The cancellation of a planned holiday in Achill by 70 boy soldiers from Northern Ireland was headline news, and the stuff of controversy, 55 years ago. But the high-level, behind-the-scenes consultations that led to the cancellation have only finally been made public this week with the release of declassified State Papers from 1964.
The incident involved the British Army, the Department of External Affairs, the Irish Army, the British Ambassador and – not least – Bord Fáilte, which had its knuckles rapped for rushing too hastily into a project without considering the possible consequences.
It had all started so positively. Bord Fáilte, eager to foster tourism from Northern Ireland, had persuaded the British Army Command in Ballymena to send its junior soldiers, boys aged 15 to 17, to spend their summer camp on Keel Sandybanks. There, they would engage in fishing, mountain climbing, canoeing and water skiing. What could possibly go wrong with such an arrangement?
The only difficulty, that of transport, had been sorted out. Initially, the group had sought a quotation to hire two CIE buses to transport the teenagers, but the quoted figure was ‘out of the question’. Bord Fáilte then asked the Department of Defence to provide military lorries to take the youths from the border to Mayo, but the request was turned down on regulatory grounds. Finally, the British Embassy agreed to arrange transport on a military lorry, stripped of its military insignia, with the youngsters dressed in civilian attire, if this was acceptable to the Irish authorities.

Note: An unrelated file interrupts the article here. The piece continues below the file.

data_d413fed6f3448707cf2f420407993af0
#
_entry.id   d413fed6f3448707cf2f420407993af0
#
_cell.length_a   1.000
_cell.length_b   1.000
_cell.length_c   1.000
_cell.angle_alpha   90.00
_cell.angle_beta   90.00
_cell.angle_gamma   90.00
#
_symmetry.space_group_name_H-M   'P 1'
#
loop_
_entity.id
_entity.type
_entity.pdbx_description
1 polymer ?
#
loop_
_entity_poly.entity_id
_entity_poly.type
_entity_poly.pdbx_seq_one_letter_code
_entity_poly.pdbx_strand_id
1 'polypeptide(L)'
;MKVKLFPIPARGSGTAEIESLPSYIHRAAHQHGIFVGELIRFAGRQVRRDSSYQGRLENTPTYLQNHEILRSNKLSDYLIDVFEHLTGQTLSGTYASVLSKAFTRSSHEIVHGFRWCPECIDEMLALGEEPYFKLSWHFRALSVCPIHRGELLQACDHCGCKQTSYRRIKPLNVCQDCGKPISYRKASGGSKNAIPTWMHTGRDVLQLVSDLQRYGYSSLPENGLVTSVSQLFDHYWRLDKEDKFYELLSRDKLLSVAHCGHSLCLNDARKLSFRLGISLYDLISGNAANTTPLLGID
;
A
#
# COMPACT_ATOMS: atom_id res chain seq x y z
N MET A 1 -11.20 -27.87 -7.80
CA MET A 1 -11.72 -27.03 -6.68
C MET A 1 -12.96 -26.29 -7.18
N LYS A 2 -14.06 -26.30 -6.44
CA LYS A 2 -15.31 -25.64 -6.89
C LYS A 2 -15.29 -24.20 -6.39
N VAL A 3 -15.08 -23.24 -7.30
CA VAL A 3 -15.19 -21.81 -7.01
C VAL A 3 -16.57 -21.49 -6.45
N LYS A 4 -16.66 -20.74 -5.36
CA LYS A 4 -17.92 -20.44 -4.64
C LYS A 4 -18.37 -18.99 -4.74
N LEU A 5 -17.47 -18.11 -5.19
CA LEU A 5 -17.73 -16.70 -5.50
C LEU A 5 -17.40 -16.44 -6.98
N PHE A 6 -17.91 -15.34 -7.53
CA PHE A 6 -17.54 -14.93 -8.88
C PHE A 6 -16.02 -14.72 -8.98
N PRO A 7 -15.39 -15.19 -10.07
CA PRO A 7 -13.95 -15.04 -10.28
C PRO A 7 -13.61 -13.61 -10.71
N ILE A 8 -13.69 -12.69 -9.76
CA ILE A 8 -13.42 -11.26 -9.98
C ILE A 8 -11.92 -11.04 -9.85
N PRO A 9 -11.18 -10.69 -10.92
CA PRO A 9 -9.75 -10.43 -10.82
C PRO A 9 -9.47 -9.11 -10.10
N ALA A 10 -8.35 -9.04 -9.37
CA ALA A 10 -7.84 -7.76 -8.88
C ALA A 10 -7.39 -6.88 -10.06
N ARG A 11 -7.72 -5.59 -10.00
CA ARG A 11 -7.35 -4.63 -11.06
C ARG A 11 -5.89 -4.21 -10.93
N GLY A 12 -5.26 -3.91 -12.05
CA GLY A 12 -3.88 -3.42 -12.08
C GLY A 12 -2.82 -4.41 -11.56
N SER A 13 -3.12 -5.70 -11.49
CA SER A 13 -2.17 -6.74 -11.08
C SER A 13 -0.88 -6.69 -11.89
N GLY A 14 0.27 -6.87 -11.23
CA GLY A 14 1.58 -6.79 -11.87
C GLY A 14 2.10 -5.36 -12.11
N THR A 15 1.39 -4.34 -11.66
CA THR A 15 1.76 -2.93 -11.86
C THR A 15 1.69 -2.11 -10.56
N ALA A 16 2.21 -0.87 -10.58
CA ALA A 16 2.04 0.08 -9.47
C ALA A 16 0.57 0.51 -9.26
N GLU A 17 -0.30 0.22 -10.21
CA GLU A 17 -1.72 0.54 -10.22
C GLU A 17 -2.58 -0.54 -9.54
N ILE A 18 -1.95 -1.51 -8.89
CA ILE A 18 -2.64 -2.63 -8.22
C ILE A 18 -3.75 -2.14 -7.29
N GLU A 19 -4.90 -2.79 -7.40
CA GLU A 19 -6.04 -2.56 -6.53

But news of the plan then began to leak out. Reports appeared in the Sunday papers of convoys of British army lorries crossing the border, ‘loaded with troops’, heading for Mayo. The fire of Republican sentiment was stoked with news of this incursion on Irish soil by what were loosely labelled British soldiers.
The Republican Publicity Bureau in Belfast dispatched a telegram to British HQ in Ballymena: “You and your command are not welcome in Ireland. Suggest you go home.”
The Sinn Féin office in Ballina announced that there would be a public protest in Achill to coincide with the planned visit.
And then the slogans began to appear.
From Newport to Achill, roads and bridges were daubed with ‘Go Home, British Troops’, ‘No More Black and Tans’, and ‘British Army not wanted here’.
It was a turn of events that, in the view of the organisers, had gone too far. The British Ambassador advised that it might be best to cancel, because the boys’ holiday might be spoiled by any incident that would cause embarrassment, while he was at pains to praise the reaction of the responsible citizens of Achill Island.
Meanwhile, on Achill itself, news of the cancellation was met with anger and resentment at those who had orchestrated the hostility to the visit. John McMonagle of the Achill Head Hotel pointed out that 90 percent of the tourists in Achill were British, adding that the slogans had been painted by outsiders who never had to leave the country in search of work. Harold McDowell, secretary of the Achill Tourism Association, said the daubing had not been done by islanders but ‘by corner boys from a neighbouring town’.Within days, most of the signs had been obliterated and replaced with ‘British Troops Welcome’ messages.
But it was too late, the die had been cast, and it had been decided that the young soldiers would instead take their holidays in the Mourne Mountains.
In a stern rebuke from the Department of External Affairs, Bord Fáilte was told to ‘ensure that any schemes touching on sensitive political fields will in future not be embarked upon without prior political approval’.